Posted on October 21, 2005

Asian Crime Gangs Worry Pacific Govts

Kent Atkinson, Stuff (New Zealand), Oct. 21

The New Zealand and Australian governments are worried that Asian organised crime is menacing small Pacific Island states, according to Jane’s Foreign Report.

The news service, linked to the well-known Jane’s Defence Weekly, said New Zealand and Australia viewed with alarm the evolution of trans-national organised crime based on traffic in drugs, people and weapons in “their” patch of the South Pacific.

Greg Urwin, secretary-general of the 16-country Pacific Forum has warned that the Pacific Islands are in danger of becoming “weak links in the global fight against trans-national crime and terrorism”.

And Bire Kimisopa, the Papua New Guinea Police Minister, recently conceded that corruption was rampant and “it goes right to the top”; “Chinese mafia” had bought bureaucrats “throughout the system” and tried to kill people who crossed them.

In Vila, the capital of Vanuatu, three ethnic Chinese businessmen have been murdered this year.

The New Zealand police earlier this year spent over $200,000 helping bust a billion dollar methamphetamine lab in Fiji when they helped raid a factory in June, seizing drugs and chemicals with a street value of $F1 billion ($NZ870 million), some of which was bound for New Zealand.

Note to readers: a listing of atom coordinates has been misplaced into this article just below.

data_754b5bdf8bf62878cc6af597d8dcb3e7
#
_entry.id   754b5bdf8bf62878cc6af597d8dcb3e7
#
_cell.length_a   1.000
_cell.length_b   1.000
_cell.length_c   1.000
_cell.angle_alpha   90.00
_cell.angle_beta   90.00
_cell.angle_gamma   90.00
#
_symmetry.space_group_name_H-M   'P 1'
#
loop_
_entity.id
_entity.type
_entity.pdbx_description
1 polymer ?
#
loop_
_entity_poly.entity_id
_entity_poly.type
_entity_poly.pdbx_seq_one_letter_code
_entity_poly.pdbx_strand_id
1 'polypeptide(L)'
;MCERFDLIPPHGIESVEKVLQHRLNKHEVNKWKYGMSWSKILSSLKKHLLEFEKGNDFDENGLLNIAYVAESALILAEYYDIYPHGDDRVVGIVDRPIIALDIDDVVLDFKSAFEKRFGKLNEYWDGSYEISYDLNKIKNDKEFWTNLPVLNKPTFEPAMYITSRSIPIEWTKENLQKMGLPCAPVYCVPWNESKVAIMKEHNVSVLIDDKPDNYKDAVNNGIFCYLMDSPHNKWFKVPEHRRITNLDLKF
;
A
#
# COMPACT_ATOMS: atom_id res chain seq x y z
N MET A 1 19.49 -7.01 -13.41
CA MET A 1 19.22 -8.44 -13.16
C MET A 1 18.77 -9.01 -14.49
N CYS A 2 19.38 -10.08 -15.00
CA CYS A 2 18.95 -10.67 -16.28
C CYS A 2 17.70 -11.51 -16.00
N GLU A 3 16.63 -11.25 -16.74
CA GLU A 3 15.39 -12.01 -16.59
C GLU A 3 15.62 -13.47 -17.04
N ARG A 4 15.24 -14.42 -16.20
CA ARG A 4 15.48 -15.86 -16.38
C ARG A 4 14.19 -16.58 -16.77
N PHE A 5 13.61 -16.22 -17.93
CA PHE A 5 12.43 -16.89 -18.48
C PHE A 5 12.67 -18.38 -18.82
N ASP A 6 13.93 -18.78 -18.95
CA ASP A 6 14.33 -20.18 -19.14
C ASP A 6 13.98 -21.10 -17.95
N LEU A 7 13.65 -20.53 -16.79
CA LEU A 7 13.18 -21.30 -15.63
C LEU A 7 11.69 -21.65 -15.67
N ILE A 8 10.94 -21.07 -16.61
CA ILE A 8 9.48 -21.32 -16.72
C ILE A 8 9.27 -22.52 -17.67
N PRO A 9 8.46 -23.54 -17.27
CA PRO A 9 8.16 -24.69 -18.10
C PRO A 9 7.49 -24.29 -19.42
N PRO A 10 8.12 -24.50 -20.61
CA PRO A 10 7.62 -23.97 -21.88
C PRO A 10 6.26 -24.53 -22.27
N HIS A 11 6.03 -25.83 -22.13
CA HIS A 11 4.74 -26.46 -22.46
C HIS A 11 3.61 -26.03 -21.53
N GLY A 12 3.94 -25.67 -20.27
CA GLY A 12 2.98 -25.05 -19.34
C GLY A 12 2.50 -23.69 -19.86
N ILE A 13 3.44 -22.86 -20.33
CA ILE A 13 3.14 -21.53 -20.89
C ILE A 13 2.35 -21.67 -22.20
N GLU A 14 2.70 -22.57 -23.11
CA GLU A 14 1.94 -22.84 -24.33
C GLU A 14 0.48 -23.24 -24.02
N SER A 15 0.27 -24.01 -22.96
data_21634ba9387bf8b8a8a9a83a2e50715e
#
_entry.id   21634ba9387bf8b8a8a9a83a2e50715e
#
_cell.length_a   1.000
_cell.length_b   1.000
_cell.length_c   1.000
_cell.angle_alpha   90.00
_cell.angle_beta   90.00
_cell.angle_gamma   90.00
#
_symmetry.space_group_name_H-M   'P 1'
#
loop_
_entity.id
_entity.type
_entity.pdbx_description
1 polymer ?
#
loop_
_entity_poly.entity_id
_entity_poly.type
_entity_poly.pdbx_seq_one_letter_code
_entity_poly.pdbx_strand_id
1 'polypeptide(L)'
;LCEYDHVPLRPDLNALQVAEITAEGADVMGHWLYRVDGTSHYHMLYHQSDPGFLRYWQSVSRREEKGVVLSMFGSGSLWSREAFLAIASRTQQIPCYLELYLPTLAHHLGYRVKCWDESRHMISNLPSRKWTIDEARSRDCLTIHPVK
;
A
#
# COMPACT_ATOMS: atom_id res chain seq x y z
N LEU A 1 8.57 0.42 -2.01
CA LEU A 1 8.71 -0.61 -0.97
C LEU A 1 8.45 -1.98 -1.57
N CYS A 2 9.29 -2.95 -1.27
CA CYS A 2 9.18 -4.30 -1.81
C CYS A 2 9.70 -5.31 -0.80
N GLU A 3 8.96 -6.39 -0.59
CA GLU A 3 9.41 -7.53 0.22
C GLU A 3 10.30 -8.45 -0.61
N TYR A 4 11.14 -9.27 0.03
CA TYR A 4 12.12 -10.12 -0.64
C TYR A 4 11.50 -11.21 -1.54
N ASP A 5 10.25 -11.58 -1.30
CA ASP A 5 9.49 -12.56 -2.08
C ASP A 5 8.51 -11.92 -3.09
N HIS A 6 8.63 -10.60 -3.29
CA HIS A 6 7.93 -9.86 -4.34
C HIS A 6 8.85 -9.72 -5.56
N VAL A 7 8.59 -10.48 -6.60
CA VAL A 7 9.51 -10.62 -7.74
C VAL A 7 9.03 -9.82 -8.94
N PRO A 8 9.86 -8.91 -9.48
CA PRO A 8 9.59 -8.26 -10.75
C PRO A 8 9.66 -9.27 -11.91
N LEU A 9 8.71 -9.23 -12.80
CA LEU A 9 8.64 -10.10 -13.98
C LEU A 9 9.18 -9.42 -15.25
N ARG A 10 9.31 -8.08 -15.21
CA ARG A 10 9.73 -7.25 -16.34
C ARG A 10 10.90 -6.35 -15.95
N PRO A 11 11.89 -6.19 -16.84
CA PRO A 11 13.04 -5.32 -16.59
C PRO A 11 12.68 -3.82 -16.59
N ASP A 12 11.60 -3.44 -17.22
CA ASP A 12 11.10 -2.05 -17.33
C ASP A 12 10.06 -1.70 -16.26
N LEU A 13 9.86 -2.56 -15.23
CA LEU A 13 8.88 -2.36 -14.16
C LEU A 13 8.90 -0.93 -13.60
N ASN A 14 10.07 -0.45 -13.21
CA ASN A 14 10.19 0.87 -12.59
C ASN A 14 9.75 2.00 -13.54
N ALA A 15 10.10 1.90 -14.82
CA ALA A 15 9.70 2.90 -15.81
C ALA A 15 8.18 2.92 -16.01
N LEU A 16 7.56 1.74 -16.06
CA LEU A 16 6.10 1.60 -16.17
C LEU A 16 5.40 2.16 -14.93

The laboratory in the Laucala Beach area would have churned out 1000kg of the drug within a fortnight of the bust.

“It is fair to presume that product would have reached New Zealand shores, and therefore the seizure of the clandestine drug factory has impacted on the potential availability of ‘ice’ methamphetamine in New Zealand,” acting national crime manager Detective Inspector Win van der Velde said earlier this month.

The raid is said to have been aided by co-ordination of investigation by the Pacific Trans-national Crime Co-ordination Centre set up by Australia in Suva last year, to liaise with trans-national crime units formed over the past 18 months by the police forces of Fiji, the Solomon Islands, Vanuatu, Papua New Guinea and Tonga.

Jane’s said there were reports that more chemicals to make methamphetamines had been shifted into island nations for onward sale in New Zealand and Australia.

North of the equator, American agencies have previously expressed concern about underworld gangs from China, Japan and South Korea engaged in money laundering, and drug running in the Mariana Islands and Guam, with particular concern about Chinese Triad gangs, Japanese Yakuza, and Korean “mafia”.

The most common illegal activities in the Northern Marianas and Guam — such as public corruption, the importation and sale of crystal methamphetamine or “ice”, and immigration crimes are said to be orchestrated by the gangs involved in gambling, prostitution, drugs, money laundering and the exploitation of the immigrant population.

In the South Pacific, the two biggest and best-developed economies, Fiji and Papua New Guinea, have been described as the primary attractions for newly arriving ethnic Chinese, “who flourish Papua New Guinea and Fiji passports on entry or are quickly able to obtain them without the inconvenience of completing five-year residential requirements”, Jane’s reported.